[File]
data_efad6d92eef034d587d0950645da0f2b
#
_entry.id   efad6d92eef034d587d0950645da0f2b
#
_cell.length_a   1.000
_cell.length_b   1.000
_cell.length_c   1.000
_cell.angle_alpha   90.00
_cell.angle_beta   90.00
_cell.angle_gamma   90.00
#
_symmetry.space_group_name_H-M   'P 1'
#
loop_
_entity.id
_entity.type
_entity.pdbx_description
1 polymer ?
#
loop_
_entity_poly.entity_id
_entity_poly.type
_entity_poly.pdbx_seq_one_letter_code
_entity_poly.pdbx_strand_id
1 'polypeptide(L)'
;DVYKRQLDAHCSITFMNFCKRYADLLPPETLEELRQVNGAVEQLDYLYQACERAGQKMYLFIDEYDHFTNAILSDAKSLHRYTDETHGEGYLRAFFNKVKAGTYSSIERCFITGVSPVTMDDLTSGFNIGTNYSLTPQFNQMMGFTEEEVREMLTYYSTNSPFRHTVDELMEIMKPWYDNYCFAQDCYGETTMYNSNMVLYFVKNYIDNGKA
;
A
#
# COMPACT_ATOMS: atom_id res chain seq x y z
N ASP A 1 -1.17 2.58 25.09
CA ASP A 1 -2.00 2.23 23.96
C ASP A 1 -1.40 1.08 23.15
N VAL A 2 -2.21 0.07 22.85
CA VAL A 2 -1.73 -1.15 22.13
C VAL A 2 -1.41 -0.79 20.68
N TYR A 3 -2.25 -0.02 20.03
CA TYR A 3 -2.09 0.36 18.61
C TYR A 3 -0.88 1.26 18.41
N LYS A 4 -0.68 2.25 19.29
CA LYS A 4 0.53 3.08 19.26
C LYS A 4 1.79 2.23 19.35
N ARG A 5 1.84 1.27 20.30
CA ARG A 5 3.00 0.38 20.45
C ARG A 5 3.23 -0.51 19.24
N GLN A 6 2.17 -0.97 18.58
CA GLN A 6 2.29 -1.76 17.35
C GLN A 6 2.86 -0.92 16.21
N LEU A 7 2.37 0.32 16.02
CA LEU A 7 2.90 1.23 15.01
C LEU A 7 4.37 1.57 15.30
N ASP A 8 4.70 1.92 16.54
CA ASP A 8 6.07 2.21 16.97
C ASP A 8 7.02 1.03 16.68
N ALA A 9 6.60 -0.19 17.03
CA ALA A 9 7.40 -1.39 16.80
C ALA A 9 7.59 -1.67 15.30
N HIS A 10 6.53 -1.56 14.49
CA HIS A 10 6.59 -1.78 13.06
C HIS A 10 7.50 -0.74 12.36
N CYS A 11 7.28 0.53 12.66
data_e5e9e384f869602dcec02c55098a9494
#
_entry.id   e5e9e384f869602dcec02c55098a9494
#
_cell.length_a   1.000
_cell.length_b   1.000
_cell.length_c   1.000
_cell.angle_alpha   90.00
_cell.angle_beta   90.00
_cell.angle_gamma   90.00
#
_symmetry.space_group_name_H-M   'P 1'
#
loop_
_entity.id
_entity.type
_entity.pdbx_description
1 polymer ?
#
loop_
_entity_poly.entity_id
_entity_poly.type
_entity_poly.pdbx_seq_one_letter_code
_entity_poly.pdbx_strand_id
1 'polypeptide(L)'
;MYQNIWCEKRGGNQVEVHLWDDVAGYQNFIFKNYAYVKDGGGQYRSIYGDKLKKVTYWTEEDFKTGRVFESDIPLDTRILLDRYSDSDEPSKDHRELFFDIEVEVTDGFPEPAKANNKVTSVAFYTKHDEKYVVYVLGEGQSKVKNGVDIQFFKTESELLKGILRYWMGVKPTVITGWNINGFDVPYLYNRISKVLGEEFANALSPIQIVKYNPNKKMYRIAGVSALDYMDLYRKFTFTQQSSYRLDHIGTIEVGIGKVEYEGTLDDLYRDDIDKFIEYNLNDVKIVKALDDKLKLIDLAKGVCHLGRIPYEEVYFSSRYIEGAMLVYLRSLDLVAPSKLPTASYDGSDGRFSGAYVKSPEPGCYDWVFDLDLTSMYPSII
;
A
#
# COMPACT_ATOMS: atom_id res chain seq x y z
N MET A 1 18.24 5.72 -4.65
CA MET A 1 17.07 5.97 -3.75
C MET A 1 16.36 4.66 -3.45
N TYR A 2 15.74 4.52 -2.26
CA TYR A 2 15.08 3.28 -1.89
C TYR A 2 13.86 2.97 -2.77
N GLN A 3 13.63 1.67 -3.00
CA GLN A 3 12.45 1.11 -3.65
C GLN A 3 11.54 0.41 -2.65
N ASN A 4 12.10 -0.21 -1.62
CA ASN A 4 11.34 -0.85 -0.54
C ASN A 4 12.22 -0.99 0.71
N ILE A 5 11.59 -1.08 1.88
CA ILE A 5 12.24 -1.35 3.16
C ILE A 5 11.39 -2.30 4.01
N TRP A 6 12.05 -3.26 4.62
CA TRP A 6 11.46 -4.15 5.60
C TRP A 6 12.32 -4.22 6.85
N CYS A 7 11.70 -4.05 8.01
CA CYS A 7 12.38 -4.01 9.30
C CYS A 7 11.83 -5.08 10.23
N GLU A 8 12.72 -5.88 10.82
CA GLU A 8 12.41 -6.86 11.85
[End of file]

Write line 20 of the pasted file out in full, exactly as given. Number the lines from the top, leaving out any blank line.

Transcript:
loop_